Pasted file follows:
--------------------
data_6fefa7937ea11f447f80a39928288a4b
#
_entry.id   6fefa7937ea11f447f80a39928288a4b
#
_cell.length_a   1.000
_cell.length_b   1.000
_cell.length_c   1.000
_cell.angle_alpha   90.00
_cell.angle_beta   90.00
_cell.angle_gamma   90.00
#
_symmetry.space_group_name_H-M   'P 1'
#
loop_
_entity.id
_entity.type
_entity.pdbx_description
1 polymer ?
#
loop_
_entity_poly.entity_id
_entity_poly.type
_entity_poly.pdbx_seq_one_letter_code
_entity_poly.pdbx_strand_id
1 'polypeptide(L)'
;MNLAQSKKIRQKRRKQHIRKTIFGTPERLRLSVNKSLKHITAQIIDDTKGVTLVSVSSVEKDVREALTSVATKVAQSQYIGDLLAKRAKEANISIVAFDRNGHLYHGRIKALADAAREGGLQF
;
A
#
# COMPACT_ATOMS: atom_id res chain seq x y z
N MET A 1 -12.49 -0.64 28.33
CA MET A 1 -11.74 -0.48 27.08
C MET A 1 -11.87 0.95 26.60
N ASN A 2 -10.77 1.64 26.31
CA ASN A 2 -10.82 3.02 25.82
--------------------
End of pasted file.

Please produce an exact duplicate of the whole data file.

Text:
data_6fefa7937ea11f447f80a39928288a4b
#
_entry.id   6fefa7937ea11f447f80a39928288a4b
#
_cell.length_a   1.000
_cell.length_b   1.000
_cell.length_c   1.000
_cell.angle_alpha   90.00
_cell.angle_beta   90.00
_cell.angle_gamma   90.00
#
_symmetry.space_group_name_H-M   'P 1'
#
loop_
_entity.id
_entity.type
_entity.pdbx_description
1 polymer ?
#
loop_
_entity_poly.entity_id
_entity_poly.type
_entity_poly.pdbx_seq_one_letter_code
_entity_poly.pdbx_strand_id
1 'polypeptide(L)'
;MNLAQSKKIRQKRRKQHIRKTIFGTPERLRLSVNKSLKHITAQIIDDTKGVTLVSVSSVEKDVREALTSVATKVAQSQYIGDLLAKRAKEANISIVAFDRNGHLYHGRIKALADAAREGGLQF
;
A
#
# COMPACT_ATOMS: atom_id res chain seq x y z
N MET A 1 -12.49 -0.64 28.33
CA MET A 1 -11.74 -0.48 27.08
C MET A 1 -11.87 0.95 26.60
N ASN A 2 -10.77 1.64 26.31
CA ASN A 2 -10.82 3.02 25.82